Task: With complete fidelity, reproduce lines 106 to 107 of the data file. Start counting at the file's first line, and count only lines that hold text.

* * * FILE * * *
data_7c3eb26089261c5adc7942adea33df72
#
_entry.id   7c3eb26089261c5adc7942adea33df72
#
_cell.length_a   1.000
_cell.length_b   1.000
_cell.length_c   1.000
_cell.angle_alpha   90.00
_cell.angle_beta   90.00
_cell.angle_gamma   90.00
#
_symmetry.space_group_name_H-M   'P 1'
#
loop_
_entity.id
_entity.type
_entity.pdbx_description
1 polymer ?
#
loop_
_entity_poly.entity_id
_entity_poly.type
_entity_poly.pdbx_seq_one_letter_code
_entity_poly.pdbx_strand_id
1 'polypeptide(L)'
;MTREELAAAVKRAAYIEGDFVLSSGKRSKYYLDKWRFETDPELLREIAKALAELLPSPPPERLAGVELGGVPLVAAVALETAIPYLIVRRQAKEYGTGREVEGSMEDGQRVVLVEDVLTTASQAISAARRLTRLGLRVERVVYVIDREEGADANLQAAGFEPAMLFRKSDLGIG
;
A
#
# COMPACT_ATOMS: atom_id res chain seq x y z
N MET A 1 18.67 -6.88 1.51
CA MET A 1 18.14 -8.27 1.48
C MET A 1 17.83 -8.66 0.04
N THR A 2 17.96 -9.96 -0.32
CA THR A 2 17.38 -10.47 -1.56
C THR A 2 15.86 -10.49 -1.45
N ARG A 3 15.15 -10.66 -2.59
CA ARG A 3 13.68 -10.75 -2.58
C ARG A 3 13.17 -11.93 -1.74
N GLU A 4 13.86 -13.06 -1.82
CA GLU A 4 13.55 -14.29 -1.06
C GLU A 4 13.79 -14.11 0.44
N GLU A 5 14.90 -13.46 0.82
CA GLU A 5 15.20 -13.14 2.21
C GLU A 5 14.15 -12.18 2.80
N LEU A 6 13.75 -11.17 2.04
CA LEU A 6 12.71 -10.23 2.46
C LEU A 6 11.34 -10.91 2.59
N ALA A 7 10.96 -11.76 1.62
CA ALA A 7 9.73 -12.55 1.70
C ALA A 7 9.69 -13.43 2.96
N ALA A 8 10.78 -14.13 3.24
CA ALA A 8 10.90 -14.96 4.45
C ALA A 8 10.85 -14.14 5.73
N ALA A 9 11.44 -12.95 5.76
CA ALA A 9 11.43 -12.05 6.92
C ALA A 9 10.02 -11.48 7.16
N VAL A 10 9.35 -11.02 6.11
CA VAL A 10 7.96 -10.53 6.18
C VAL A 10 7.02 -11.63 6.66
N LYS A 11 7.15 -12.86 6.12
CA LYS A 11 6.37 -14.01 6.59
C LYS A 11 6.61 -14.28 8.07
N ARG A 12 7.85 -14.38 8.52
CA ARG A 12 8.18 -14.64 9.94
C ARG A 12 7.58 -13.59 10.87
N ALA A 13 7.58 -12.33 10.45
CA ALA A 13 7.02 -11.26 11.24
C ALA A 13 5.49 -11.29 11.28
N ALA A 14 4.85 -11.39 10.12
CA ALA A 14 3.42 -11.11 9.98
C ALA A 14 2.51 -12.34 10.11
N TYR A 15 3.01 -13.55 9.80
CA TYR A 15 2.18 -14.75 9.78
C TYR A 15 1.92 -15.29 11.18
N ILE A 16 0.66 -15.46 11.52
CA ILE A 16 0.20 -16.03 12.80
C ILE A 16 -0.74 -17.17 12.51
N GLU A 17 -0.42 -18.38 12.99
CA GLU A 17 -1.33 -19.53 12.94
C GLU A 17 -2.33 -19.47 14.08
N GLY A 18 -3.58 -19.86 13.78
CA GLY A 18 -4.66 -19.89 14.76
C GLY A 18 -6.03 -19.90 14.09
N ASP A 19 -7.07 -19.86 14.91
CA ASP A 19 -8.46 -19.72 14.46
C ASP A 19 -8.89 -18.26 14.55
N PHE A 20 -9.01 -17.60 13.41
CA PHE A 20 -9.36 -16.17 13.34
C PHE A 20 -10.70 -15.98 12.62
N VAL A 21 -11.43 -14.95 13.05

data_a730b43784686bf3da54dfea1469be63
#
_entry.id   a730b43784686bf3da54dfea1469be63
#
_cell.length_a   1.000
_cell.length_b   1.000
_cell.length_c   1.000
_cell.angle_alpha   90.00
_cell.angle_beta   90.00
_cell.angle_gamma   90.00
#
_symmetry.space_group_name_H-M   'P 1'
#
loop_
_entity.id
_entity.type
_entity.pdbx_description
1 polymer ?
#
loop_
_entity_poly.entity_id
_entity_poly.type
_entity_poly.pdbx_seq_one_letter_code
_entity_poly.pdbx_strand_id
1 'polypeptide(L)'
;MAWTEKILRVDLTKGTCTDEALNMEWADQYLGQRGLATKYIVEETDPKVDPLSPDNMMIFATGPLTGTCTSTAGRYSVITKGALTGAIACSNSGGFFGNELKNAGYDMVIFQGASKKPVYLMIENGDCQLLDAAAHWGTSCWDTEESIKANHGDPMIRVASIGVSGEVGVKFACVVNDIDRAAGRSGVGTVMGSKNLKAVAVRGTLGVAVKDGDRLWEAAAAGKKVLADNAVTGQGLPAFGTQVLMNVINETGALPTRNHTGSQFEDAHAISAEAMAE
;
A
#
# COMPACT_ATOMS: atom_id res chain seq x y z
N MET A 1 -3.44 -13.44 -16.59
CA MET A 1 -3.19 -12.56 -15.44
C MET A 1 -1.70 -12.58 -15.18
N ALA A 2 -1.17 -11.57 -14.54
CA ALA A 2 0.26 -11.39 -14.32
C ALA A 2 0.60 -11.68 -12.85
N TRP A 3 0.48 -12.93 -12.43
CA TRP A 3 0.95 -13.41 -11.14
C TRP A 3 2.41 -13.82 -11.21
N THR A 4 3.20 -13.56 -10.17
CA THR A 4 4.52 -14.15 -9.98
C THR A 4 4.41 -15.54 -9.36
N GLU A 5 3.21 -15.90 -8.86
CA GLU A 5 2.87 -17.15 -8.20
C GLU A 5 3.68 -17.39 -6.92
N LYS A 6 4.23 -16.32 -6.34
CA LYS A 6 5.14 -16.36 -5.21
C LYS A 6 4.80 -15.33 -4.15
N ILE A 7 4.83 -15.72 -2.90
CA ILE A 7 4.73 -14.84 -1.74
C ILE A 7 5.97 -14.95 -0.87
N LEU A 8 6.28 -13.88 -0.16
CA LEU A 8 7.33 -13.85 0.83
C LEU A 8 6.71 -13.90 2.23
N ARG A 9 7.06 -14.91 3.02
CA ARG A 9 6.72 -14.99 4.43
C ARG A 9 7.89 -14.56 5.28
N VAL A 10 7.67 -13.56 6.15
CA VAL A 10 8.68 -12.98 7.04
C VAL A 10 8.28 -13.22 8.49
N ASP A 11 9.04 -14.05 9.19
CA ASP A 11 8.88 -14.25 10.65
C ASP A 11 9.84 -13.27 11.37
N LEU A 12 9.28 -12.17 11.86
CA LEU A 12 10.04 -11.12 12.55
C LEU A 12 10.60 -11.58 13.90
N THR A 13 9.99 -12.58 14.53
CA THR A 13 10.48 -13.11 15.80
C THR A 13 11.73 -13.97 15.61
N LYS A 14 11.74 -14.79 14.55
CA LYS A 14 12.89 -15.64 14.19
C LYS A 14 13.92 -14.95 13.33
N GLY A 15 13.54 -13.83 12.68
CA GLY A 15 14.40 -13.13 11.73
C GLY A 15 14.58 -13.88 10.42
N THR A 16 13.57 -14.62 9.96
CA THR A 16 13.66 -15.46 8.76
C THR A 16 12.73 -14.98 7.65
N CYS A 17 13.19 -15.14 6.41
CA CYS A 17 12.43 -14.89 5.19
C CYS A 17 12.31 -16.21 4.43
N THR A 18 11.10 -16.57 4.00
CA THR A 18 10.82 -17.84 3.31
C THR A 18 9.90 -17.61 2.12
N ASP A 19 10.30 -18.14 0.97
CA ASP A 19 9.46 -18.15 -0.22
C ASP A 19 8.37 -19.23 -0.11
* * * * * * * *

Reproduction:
_entity.id
_entity.type